On a normal day, I visit the market at-least once. If I am on my way to class in the morning, I can easily grab an egg sandwich with cheese for 2 cedis and 60 peswas. It isn’t a gourmet meal, but it is convenient and tasty. It takes about 5 minutes for them to make it and then I am on my way. If I am on my way home, I will usually purchase 1 cedi of bananas for a post dinner smoothie. I usually purchase most of my fruits and vegetables from the “Night Market,” and the best part about it, they’re all organic! I can buy large cucumbers for 3cedis, a bag of potatoes for 10 cedis, a full pineapple for 3 cedis, 3 bananas for 1 cedi, a small avocado for 1 cedi, red onion for 1 cedi and a bundle of green onions for 1 cedi as well. In addition, I can get tomatoes, lime, and smaller fruit bags for 1 cedi. Really, it is such a great deal and extremely convenient (it is important to keep in mind that 1 cedi is about 25 cents). I appreciate how accessible organic fruits and vegetables are here. Back in the States, organic anything costs an arm and a leg. Here, they are cheap and found just about anywhere.
The market is one thing I will surely miss when I leave Ghana. I have been able to cleanse my diet while living here. Fortunately, the market is about a 4 minute walk from the International Student Hostel, so I have no excuses when it comes to eating healthy. However, there is something that will always be a bit difficult to swallow when it comes to my trips to the Night Market.
Initially, I was not sure if I should share this, but I don’t think this entry would suffice without honesty. I cannot turn a blind eye to reality. The two babies pictured above are Auntie Olivia’s children. Auntie Olivia is a favorite among international students; partly due to the fact that her fruit is always great, but honestly, mostly due to her cute babies! They both accompany her at her fruit-stand everyday. They are absolutely lovely, but definitely not able to live as the “typical” child does in the U.S. (the U.S. is not the standard, as there are cultural differences, legitimate lack of resources in Ghana, etc. but for comparison purposes I wanted to draw a line between the two). For example, last semester, CSU and UC students collected money to buy Auntie Olivia’s baby girl malnutrition supplements from the local pharmacy, because she wasn’t able to afford it (it was about 40 cedis which is $10). She was extremely grateful, as the doctor said that her baby absolutely needed them to survive. We were happy to be able to help. But really, what would have happened if she was unable to get it after-all?
Auntie Olivia also has an older daughter who is 15 years old. Every time I see her, she is watching after her younger siblings, while also concurrently managing the fruit stand alongside her mother. It would be safe to say that I see her acting as a mother figure to her younger sister. She attends school and immediately heads to the market afterwards to help her mother with the stand.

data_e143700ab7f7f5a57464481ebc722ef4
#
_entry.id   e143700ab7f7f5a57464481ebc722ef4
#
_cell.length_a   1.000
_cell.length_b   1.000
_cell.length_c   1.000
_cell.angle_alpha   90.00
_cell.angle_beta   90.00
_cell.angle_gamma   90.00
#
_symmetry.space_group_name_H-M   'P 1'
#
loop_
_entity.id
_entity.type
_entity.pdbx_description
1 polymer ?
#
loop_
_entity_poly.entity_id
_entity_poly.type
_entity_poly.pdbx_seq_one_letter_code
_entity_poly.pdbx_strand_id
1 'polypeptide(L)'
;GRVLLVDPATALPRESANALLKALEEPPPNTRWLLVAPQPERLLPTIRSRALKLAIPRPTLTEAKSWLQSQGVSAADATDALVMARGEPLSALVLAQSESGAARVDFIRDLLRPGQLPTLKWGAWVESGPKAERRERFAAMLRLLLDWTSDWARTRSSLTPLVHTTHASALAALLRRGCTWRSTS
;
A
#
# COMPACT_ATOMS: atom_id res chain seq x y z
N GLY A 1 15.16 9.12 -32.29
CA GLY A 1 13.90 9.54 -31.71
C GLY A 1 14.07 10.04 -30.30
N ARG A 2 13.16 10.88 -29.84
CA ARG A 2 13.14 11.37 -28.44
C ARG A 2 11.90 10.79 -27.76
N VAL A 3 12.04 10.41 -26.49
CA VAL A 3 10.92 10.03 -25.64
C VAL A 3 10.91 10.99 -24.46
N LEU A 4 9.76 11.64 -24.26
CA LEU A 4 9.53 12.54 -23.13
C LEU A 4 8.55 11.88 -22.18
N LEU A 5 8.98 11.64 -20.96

Many children, between the ages of 10-15, sometimes younger, work in the market. (Based on developmental milestones, I can assume this age range is accurate). Some are able to attend school, but many aren’t. Abigail, a 15- year old girl, manages an entire stand by herself. She sales egg sandwiches, crackers, drinks, and many other small snacks. I always wondered why I always saw her working at the market, so I decided to ask her why she doesn’t attend school. When I asked, she mentioned that both of her biological parents are dead, and that she works at the market for a woman, in exchange for a place to live. I asked her if she wanted to go to school and she said that she really does, but she, nor the woman she lives with, are able to afford it.
The reality is, this is very common in Ghana. As a Social Work major, it is difficult to cope with. I cannot tell them “this is wrong. She is too young to work here!” because the reality is, they are doing what they can for themselves and their families. In addition, it is outlined in the Children’s Act of Ghana that the minimum age for child labor is 15, and “light work” is acceptable if the child is a minimum of 13 years of age, as long as it does not interfere with development and health, and attendance in school. That fact in itself makes me wonder, “do the girls tell me that they are 15 because they know this is the minimum age for child labor? (because truthfully, many of them look way younger!!!).” Another thought I have, if all “requirements” are met i.e. they are in fact 15 years of age, attending school, not working between the hours of 8am-6p (night work prohibited) and seemingly healthy, is it okay for them to work “strenuous” hours, even if they are able to manage? (At the market directly after school/before and doing homework while working..) This one is hard.
All-in-all it is extremely important to refrain from automatically equating poverty with abuse and neglect, because most of the children come from loving families. The worst part about it all, though, is that you witness child labor so often, that it almost becomes the norm. In Hohoe, I saw several children Hawking down the streets. Is this considered “light work” ? When I visit Ghana in the future, I hope I will have a better understanding.